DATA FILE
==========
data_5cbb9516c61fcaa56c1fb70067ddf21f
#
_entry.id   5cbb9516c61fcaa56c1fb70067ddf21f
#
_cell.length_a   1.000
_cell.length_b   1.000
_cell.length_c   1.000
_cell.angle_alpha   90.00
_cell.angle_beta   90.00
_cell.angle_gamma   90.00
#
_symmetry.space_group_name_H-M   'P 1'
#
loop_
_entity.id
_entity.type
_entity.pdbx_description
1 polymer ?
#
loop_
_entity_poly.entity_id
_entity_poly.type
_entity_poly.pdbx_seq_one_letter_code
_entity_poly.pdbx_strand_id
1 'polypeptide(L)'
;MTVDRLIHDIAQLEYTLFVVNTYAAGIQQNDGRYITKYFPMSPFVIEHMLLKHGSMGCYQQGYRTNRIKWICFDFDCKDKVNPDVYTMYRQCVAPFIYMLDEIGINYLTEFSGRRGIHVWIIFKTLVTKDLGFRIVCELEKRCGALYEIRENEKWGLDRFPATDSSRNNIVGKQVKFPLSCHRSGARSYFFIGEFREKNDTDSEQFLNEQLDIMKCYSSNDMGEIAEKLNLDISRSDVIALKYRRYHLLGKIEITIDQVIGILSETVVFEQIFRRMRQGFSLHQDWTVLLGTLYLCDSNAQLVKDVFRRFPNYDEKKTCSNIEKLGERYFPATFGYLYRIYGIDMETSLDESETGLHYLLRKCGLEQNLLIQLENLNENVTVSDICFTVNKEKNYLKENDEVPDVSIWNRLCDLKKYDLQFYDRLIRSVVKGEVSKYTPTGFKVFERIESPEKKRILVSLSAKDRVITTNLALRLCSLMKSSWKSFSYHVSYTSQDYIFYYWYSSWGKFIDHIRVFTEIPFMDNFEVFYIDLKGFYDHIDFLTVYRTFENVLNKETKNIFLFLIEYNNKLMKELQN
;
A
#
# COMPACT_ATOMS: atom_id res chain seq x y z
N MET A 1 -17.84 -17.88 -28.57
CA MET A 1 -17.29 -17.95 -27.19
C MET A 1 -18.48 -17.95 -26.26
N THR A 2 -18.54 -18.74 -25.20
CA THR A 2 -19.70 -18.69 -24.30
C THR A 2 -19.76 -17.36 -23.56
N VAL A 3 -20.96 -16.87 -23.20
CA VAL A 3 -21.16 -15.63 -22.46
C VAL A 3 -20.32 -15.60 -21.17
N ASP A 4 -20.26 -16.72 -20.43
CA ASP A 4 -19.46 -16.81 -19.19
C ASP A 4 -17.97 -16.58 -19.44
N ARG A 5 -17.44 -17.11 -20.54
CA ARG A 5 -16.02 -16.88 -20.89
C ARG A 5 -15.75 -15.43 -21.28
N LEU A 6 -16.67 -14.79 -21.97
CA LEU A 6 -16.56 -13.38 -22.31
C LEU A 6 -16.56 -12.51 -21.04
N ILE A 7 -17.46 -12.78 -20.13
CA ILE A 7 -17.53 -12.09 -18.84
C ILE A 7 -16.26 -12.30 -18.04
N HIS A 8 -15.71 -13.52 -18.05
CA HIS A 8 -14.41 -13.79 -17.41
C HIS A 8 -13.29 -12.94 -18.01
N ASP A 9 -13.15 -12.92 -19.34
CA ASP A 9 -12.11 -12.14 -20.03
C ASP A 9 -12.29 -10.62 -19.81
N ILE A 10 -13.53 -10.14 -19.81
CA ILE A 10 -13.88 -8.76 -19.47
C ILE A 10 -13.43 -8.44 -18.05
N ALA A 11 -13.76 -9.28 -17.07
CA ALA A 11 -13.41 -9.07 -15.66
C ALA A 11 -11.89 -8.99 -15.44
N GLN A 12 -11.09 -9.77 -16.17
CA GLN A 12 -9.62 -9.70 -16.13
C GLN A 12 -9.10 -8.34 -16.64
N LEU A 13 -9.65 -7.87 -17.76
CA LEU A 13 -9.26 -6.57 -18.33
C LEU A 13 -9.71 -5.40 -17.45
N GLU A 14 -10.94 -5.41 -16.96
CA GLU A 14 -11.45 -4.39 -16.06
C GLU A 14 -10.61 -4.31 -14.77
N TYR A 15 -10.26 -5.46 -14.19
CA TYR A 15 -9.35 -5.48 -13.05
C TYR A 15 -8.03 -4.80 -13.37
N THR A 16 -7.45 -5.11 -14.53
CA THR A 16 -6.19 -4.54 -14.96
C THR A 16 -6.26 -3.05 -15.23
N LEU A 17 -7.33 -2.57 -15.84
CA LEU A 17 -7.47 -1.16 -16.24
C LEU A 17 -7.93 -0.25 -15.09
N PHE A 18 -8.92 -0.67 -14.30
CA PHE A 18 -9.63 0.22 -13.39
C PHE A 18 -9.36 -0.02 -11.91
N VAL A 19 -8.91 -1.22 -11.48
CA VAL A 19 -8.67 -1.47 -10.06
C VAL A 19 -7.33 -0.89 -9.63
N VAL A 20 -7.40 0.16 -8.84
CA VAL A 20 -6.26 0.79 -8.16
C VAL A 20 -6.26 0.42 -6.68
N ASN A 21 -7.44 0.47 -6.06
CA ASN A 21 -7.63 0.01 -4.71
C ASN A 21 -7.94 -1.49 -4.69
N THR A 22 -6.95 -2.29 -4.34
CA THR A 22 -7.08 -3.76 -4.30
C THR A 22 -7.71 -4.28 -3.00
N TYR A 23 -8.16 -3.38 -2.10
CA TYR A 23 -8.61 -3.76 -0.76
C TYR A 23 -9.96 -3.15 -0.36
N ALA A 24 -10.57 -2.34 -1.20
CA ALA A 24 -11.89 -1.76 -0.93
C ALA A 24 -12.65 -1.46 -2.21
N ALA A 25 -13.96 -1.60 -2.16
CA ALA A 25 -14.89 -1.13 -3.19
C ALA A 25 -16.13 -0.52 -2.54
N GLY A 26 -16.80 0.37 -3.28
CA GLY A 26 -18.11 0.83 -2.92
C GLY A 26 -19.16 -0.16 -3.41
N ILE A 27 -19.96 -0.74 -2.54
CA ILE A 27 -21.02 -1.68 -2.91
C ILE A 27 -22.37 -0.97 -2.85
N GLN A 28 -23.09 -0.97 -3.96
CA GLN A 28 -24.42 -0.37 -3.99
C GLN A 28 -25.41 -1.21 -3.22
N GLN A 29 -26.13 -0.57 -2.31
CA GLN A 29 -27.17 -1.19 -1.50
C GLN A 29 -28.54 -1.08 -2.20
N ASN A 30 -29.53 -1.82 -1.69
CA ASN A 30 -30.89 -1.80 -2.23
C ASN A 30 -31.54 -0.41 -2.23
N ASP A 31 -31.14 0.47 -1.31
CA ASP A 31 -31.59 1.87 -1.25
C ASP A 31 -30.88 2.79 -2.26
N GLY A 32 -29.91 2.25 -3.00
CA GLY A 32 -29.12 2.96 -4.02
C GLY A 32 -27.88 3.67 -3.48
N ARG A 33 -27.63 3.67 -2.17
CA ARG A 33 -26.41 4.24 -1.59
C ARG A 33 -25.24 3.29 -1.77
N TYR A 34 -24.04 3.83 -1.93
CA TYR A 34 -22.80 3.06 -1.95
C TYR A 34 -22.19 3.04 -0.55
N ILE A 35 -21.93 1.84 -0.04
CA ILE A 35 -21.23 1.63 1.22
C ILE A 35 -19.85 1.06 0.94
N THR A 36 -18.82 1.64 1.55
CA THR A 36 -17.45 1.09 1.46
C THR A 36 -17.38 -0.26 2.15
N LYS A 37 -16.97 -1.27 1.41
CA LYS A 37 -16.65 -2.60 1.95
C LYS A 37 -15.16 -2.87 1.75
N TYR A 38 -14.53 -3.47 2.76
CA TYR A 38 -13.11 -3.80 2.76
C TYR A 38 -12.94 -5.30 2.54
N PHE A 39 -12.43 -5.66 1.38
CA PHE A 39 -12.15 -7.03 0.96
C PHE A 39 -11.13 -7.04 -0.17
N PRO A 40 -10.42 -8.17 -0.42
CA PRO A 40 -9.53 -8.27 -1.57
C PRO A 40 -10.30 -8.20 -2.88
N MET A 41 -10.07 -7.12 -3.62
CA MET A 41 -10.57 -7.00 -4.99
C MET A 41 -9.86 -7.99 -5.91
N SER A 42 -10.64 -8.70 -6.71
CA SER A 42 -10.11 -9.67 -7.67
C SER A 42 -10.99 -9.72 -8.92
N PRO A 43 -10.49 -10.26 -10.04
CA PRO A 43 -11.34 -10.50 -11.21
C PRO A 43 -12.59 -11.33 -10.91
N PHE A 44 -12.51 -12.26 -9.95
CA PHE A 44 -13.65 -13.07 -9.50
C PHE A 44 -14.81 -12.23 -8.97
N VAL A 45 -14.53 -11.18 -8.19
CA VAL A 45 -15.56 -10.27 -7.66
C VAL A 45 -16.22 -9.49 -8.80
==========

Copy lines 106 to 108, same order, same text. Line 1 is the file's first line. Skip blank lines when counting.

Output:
N GLY A 26 -16.80 0.37 -3.28
CA GLY A 26 -18.11 0.83 -2.92
C GLY A 26 -19.16 -0.16 -3.41